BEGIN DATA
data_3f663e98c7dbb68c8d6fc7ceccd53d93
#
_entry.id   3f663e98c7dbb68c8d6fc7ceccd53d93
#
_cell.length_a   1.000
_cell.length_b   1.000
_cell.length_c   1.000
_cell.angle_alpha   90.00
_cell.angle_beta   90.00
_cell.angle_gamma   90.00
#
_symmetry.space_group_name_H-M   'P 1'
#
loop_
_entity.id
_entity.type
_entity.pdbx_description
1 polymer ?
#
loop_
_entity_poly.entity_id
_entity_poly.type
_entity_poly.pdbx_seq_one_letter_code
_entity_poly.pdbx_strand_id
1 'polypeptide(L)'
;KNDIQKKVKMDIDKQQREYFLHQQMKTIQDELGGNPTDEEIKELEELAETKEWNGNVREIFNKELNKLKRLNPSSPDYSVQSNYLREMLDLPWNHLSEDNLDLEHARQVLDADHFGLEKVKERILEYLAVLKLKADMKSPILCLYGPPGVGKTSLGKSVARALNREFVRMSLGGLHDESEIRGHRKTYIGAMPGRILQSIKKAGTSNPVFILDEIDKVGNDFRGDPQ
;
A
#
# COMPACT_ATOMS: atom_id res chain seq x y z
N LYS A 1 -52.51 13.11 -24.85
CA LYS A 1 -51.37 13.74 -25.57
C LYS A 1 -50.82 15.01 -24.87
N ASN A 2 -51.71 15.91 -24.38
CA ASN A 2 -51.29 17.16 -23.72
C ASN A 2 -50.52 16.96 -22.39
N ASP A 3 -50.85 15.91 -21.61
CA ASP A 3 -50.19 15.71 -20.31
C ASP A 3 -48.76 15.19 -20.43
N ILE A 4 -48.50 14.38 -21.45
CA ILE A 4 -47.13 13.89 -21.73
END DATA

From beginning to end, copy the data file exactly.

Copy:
data_3f663e98c7dbb68c8d6fc7ceccd53d93
#
_entry.id   3f663e98c7dbb68c8d6fc7ceccd53d93
#
_cell.length_a   1.000
_cell.length_b   1.000
_cell.length_c   1.000
_cell.angle_alpha   90.00
_cell.angle_beta   90.00
_cell.angle_gamma   90.00
#
_symmetry.space_group_name_H-M   'P 1'
#
loop_
_entity.id
_entity.type
_entity.pdbx_description
1 polymer ?
#
loop_
_entity_poly.entity_id
_entity_poly.type
_entity_poly.pdbx_seq_one_letter_code
_entity_poly.pdbx_strand_id
1 'polypeptide(L)'
;KNDIQKKVKMDIDKQQREYFLHQQMKTIQDELGGNPTDEEIKELEELAETKEWNGNVREIFNKELNKLKRLNPSSPDYSVQSNYLREMLDLPWNHLSEDNLDLEHARQVLDADHFGLEKVKERILEYLAVLKLKADMKSPILCLYGPPGVGKTSLGKSVARALNREFVRMSLGGLHDESEIRGHRKTYIGAMPGRILQSIKKAGTSNPVFILDEIDKVGNDFRGDPQ
;
A
#
# COMPACT_ATOMS: atom_id res chain seq x y z
N LYS A 1 -52.51 13.11 -24.85
CA LYS A 1 -51.37 13.74 -25.57
C LYS A 1 -50.82 15.01 -24.87
N ASN A 2 -51.71 15.91 -24.38
CA ASN A 2 -51.29 17.16 -23.72
C ASN A 2 -50.52 16.96 -22.39
N ASP A 3 -50.85 15.91 -21.61
CA ASP A 3 -50.19 15.71 -20.31
C ASP A 3 -48.76 15.19 -20.43
N ILE A 4 -48.50 14.38 -21.45
CA ILE A 4 -47.13 13.89 -21.73